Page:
One of my favorite American poets, James Weldon Johnson, opens his book God’s Trombones with a poetic prayer, which begins like this:

O Lord, we come this morning
Knee-bowed and body-bent
Before Thy throne of grace.
O Lord—this morning—
Bow our hearts beneath our knees,
And our knees in some lonesome valley.
We come this morning—
Like empty pitchers to a full fountain,
With no merits of our own.
O Lord—open up a window of heaven,
And lean out far over the battlements of glory,
And listen this morning.* Continue reading “The God-Fountain”

I Can Be Love

Sermon for Sunday, February 5, 2017 || Epiphany 5A || Matthew 5:13-20

It’s week five of our sermon series where we’re imagining our way into God’s point of view. Today we were going to talk about God seeing, naming, and celebrating us as enlightened. I’m still going to get to the content of what I planned to say in a bit, but I need to start from a different place today.

You see, like many of you the two weeks since the inauguration have set my head spinning. I sat down on Monday afternoon to try to find some clarity in the turmoil, and I accidentally wrote this sermon. I didn’t mean to. I was writing a list of recent events to help clarify for myself what’s been going on. After writing the list and reading it over again, this sermon started pouring out. The list was a distillation of recent tactics employed to centralize governmental authority in a small cadre of like-minded men. As I reviewed what I had written, I found the feeling that has been creeping around inside me since the end of election season suddenly no longer creeping, but strutting. That feeling is fear. Continue reading “I Can Be Love”

I Can Be Love

Sermon for Sunday, February 5, 2017 || Epiphany 5A || Matthew 5:13-20

It’s week five of our sermon series where we’re imagining our way into God’s point of view. Today we were going to talk about God seeing, naming, and celebrating us as enlightened. I’m still going to get to the content of what I planned to say in a bit, but I need to start from a different place today.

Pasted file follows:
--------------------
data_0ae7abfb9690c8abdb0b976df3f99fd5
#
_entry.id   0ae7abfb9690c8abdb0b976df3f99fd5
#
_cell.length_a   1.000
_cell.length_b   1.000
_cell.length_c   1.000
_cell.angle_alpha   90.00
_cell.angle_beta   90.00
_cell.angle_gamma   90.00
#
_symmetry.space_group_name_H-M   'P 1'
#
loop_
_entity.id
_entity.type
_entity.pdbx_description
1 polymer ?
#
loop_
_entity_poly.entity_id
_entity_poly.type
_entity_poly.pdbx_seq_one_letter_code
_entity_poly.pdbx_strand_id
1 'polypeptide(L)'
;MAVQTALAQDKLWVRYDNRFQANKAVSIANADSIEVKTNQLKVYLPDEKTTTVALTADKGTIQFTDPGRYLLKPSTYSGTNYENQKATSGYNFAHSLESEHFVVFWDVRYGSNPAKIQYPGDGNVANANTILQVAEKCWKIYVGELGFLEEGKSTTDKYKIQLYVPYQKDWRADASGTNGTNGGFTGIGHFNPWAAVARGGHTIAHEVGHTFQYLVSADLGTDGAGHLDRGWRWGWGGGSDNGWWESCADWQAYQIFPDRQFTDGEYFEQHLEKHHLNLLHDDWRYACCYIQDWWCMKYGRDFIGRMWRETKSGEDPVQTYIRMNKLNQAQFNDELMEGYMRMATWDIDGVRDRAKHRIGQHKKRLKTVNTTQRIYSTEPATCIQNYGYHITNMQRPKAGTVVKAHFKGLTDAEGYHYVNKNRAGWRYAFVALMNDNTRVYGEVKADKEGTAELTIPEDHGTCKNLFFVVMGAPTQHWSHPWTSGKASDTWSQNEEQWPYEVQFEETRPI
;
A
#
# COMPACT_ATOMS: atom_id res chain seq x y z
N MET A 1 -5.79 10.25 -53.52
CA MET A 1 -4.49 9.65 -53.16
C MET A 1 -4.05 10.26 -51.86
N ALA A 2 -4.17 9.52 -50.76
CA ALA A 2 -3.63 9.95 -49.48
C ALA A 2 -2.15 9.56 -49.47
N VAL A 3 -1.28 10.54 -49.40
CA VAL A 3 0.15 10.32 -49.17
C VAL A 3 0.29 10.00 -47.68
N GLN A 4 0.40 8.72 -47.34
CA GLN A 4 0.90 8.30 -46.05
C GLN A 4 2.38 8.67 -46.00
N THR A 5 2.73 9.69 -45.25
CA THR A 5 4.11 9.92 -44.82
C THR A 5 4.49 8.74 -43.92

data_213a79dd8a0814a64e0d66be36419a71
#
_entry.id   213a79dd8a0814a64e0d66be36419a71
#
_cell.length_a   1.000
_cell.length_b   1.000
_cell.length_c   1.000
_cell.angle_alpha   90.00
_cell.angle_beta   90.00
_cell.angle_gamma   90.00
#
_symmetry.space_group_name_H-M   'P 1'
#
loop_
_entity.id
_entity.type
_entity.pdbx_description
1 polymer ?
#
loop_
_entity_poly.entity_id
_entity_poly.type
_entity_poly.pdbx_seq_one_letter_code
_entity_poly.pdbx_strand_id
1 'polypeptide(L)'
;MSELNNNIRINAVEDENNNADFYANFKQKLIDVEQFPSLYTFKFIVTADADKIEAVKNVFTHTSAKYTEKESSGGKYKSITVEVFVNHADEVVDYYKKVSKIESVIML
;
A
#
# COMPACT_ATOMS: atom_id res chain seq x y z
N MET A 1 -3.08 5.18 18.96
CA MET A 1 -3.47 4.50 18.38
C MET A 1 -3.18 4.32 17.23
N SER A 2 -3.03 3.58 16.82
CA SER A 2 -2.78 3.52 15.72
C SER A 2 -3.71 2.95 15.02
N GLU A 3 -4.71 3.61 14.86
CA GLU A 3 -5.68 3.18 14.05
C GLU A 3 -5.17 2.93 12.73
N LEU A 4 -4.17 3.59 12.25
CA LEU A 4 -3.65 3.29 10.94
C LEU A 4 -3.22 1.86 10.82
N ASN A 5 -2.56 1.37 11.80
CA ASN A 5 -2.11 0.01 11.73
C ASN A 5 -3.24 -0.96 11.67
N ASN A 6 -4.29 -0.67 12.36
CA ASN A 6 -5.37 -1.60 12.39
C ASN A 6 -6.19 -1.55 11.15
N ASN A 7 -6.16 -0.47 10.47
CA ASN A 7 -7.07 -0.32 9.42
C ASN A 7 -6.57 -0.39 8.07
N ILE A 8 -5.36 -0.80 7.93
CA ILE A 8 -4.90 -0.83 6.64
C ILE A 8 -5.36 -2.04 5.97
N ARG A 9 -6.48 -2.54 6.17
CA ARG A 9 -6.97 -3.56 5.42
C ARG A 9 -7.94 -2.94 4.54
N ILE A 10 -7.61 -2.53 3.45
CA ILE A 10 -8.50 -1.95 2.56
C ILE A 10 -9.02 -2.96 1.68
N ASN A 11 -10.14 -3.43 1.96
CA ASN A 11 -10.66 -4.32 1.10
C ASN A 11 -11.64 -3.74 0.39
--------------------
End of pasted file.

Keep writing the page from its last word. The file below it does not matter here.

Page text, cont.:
You see, like many of you the two weeks since the inauguration have set my head spinning. I sat down on Monday afternoon to try to find some clarity in the turmoil, and I accidentally wrote this sermon. I didn’t mean to. I was writing a list of recent events to help clarify for myself what’s been going on. After writing the list and reading it over again, this sermon started pouring out. The list was a distillation of recent tactics employed to centralize governmental authority in a small cadre of like-minded men.*  As I reviewed what I had written, I found the feeling that has been creeping around inside me since the end of election season suddenly no longer creeping, but strutting. That feeling is fear. Continue reading “I Can Be Love”

Mr. Trump, You Surprised Me

Dear Mr. Trump,

You surprised me last summer when you entered the large field of Republican candidates for president. I expected you to make a little news and then fade back to the outskirts of punditry.

You surprised me last fall when your candidacy did not shrivel after you made more than a few of what I thought were disqualifying comments. I expected your flippant statements about war heroes and women’s menstrual cycles to end your run.

You surprised me when you started winning Republican primaries. I saw no substance in your positions, only your overwhelming charismatic bravado.

You surprised me when you captured the Republican nomination for president. You surprised me when your general election campaign remained firmly in the environment you crafted during the primaries instead of moving to more neutral, centrist waters.

And you surprised me on Tuesday night when you gained enough electoral votes to claim the presidency of the United States.

And now, I beg you, please keep surprising me. Continue reading “Mr. Trump, You Surprised Me”